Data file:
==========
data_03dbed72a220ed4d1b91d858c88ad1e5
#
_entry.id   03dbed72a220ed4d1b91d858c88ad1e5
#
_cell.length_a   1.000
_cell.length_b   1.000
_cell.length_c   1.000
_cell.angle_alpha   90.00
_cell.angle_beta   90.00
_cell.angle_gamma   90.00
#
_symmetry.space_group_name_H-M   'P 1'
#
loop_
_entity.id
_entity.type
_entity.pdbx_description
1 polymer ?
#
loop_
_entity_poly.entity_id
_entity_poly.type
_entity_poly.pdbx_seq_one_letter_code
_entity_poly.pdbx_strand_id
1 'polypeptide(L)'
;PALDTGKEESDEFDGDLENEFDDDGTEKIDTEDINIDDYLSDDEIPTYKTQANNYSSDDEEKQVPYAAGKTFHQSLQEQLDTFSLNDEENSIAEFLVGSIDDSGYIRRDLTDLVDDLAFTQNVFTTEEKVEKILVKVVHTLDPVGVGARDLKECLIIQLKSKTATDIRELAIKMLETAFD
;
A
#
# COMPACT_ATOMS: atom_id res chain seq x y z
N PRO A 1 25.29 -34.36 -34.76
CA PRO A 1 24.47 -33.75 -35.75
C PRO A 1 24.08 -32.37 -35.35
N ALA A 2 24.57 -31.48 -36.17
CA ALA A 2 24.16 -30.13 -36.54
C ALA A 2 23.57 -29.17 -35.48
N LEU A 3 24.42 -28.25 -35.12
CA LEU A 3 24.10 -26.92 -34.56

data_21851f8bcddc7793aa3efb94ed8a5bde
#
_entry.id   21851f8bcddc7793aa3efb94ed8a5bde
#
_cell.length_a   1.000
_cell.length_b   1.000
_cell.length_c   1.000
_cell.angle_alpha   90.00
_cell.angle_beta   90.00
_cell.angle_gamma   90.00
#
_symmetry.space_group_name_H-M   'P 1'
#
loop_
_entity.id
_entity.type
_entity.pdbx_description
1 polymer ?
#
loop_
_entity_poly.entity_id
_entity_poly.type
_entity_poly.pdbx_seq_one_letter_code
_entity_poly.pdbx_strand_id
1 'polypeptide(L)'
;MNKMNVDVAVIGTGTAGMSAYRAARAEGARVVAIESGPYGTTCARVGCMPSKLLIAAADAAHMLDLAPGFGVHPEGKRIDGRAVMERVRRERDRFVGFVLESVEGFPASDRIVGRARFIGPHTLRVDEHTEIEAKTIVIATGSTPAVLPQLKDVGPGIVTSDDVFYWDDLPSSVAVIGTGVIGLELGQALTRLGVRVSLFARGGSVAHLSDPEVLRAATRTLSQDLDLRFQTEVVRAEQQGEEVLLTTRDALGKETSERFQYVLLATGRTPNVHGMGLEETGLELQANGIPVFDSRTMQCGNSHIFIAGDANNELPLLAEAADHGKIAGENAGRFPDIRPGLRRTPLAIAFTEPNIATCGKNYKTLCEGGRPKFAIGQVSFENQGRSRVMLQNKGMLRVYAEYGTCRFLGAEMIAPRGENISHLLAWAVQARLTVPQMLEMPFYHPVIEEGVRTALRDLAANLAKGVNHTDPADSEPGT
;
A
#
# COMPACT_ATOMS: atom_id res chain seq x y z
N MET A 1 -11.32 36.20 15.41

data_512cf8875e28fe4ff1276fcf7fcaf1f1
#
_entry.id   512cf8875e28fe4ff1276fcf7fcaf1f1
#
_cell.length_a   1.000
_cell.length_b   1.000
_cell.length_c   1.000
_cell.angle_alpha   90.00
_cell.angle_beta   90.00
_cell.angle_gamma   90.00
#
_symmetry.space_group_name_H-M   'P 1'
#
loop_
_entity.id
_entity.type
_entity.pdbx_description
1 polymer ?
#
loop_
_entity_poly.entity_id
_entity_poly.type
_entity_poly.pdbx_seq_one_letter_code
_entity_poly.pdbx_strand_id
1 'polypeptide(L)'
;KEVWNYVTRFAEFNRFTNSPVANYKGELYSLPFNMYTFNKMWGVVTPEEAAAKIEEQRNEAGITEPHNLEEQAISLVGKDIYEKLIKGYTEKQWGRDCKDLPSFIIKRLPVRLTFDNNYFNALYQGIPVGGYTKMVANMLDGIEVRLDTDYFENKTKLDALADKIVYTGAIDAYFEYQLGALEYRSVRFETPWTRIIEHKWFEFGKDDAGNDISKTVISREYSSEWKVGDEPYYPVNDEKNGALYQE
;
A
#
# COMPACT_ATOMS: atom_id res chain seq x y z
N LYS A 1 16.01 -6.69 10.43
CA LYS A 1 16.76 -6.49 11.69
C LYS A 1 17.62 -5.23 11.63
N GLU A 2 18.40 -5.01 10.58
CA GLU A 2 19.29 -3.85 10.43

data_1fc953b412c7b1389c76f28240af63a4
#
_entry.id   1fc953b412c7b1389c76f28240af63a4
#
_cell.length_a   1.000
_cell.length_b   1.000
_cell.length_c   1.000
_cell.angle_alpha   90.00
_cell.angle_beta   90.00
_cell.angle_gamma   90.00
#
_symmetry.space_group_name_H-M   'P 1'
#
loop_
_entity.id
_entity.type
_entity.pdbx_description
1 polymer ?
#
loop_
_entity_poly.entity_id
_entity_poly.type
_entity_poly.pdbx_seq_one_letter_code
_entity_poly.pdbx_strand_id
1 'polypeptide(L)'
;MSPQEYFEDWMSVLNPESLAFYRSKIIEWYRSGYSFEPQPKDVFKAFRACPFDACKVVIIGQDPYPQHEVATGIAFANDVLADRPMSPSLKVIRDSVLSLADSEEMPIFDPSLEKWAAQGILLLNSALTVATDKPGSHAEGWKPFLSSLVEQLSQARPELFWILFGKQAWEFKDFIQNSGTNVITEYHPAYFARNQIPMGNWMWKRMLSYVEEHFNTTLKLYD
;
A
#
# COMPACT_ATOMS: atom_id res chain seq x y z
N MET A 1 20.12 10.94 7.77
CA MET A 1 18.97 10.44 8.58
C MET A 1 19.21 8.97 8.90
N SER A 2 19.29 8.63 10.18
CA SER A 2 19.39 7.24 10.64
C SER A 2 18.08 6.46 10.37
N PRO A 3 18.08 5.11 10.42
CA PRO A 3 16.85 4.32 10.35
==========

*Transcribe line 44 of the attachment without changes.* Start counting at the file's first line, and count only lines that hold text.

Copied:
_cell.length_b   1.000